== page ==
Xcode Template for Pythonista
This template allows you to package Python 2 scripts written in Pythonista for iOS as standalone apps that can be built using Xcode. This template does not currently support Python 3.
Using the Template
First off, you obviously need to download Xcode from the App Store, if you haven't already.
This is enough to build your app for the iOS simulator, but to get it running on an actual device, you need at least an Apple ID (for running on your own device) or a paid Developer Program membership (for distributing through the App Store). The details of how to set up code signing and provisioning profiles are beyond the scope of this document, but they're not different from what you need to do to build any other iOS app, and you can find plenty of information about the process online.
The template just runs a default "Hello World" script by default. To make it run your own script, just put it in the "Script" folder of the template, and rename it to "main.py" if necessary. You can also put additional resources there, e.g. pyui files, images, etc.
Changing the App's Name, Icon, and Launch Screen
Before changing the app's name and icon, you should usually change its bundle identifier, so that it is unique:
Open the Xcode project, and select the first entry in the project navigator (PythonistaAppTemplate). Select the "My App" target in the left pane, and enter something unique in the "Bundle Identifier" field. The bundle identifier should be in "reverse domain" notation, e.g. something like com.mycompany.myapp.
To change the name that is shown below the icon on the homescreen, you can simply rename the target ("My App" by default) by double-clicking on it.
To change the app's icon, select Assets.xcassets in the project navigator, then select the "AppIcon" image set and replace the various icon sizes via drag'n'drop from the Finder. Not all the icon sizes are strictly necessary (the Spotlight and Settings icon sizes are optional). If you don't have your own icon in these sizes, you should remove the default icons though.
The app's launch screen is shown during its launch from the home screen (as a placeholder while the app is loading). It is defined in LaunchScreen.storyboard, and you can edit it directly in Xcode, using its Interface Builder.
Split Screen, Orientations, and Status Bar
When you run the app on an iPad, it will support split-screen multitasking by default.
You may want to turn this off if
- Your custom UI isn't (yet) prepared to adapt to various sizes.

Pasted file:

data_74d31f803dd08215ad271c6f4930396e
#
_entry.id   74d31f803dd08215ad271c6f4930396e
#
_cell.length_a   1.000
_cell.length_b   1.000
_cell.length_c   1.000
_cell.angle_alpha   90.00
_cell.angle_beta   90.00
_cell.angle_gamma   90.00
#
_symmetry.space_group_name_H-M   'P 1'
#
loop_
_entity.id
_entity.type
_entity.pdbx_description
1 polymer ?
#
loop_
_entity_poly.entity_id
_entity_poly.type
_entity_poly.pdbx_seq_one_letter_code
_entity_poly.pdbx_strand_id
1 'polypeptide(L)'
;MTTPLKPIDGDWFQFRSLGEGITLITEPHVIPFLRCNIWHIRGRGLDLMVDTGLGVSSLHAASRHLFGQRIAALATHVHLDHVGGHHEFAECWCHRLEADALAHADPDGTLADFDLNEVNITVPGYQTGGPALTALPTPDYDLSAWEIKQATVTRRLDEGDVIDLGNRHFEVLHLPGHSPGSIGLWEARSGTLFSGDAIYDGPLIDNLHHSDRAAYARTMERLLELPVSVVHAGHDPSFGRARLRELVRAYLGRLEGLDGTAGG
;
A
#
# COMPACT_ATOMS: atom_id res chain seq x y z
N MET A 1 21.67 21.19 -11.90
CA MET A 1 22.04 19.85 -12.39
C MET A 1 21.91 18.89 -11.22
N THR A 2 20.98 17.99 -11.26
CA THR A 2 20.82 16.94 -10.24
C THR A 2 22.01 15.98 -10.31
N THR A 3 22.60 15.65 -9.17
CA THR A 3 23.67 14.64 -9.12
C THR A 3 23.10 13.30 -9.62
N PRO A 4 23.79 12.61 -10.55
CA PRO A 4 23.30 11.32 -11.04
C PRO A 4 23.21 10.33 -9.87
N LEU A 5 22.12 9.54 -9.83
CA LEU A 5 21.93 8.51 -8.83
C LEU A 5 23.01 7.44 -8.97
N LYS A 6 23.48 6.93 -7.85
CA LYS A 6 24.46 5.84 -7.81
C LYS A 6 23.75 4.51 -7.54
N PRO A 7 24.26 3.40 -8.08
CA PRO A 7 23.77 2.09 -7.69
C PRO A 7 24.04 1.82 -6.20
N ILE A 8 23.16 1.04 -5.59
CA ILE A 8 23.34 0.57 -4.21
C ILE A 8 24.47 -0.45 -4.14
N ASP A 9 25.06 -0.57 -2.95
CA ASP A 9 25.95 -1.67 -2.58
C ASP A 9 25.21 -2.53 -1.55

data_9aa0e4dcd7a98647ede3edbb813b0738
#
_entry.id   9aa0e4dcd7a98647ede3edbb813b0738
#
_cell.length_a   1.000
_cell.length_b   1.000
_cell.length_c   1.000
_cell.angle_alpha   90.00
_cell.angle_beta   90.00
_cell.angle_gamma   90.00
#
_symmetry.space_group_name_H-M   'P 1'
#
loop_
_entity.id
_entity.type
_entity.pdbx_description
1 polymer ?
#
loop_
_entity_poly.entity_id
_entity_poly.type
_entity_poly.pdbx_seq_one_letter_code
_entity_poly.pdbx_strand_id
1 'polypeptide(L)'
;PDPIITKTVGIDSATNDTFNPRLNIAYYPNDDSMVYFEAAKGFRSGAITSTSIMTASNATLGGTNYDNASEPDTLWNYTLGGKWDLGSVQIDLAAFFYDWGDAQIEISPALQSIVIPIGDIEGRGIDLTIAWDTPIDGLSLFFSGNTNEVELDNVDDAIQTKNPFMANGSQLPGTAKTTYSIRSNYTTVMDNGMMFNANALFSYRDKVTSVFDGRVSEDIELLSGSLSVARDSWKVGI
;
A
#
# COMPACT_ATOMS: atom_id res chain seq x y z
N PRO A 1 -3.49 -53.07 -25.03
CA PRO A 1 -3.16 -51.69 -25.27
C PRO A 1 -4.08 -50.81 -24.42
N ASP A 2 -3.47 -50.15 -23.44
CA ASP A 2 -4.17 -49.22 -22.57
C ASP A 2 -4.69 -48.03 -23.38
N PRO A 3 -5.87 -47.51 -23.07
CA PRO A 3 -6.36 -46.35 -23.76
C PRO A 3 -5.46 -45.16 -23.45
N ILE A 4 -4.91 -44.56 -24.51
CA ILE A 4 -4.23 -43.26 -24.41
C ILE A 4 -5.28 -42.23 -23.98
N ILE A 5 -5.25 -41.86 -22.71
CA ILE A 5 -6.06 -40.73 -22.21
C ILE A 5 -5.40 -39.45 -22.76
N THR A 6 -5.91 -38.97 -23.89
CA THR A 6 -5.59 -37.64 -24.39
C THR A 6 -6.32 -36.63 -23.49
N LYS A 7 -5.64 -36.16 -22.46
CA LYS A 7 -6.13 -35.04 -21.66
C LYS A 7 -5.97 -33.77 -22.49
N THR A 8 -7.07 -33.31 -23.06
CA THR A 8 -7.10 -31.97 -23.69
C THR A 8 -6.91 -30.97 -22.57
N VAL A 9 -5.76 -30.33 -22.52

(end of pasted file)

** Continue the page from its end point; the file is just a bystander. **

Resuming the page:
- You've written a game (or something similar) that always requires the full screen.
- You want to lock the orientation of your UI/scene to portrait or landscape – the
scene.run()is ignored if split-screen support is enabled, and you cannot prevent auto-rotation.
If any of the above applies to you, simply select the target ("My App" by default) and activate the "Requires full screen" checkbox in the "General" tab.
Right above that checkbox are controls for changing the style of the status bar (black/white) and for hiding it entirely.
After the app has launched, it shows a white background on which console output etc. will appear.
If your script has its own UI, and doesn't actually rely on console output, you may at least want to change the background color of this view, but you can also change the console's default text colors.
To adjust these colors, you have to edit
PAAppViewController.m. The code is Objective-C, but even if you don't know anything about that, it should be easy to adjust the RGB values. Just keep in mind that the range for each value is 0.0 to 1.0 (and not 0 to 255 as you may expect).
By default, the console output area also contains "Run" and "Clear" buttons. The "Run" button simply restarts your main script after it has finished running. This can be useful for console-based scripts or during development because you don't have to restart the entire app to run your script again. For games, UI-based scripts, and for distribution, you may want to hide these buttons though. To do that, simply set the
showButtons variable in
Special Considerations for
When you run a scene or present a UI in Pythonista, the interface contains a Close button by default, so that you can continue editing your code without restarting the entire app.
In a standalone app, you typically don't want these buttons though, so there are ways to get rid of them:
When you present a
ui.View, you can pass
hide_title_bar=True to the
present() method. You may also want to pass
animated=False in a standalone app, which suppresses the sliding animation.
For presenting a
Scene, don't use the
run function. Instead, embed a
SceneView in a regular
ui.View, and present that using
from scene import * import ui class MyScene (Scene): pass my_scene = MyScene() # Instead of... # run(MyScene()) # ..use: main_view = ui.View() scene_view = SceneView(frame=main_view.bounds, flex='WH') main_view.add_subview(scene_view) scene_view.scene = my_scene main_view.present(hide_title_bar=True, animated=False)
Reducing the Size of the App
When you build your project from the unmodified template, the resulting app will be quite large, but there are various ways to reduce its footprint easily.
If your script doesn't use all of Pythonista's built-in images and sound effects, you can remove those you don't need from
PythonistaKit.framework. The corresponding files are located in the Media directory.
You can remove packages and modules you don't need from the standard library in
PythonistaKit.framework/pylib_ext. For example, by removing
pylib_ext, you can save about 20 MB.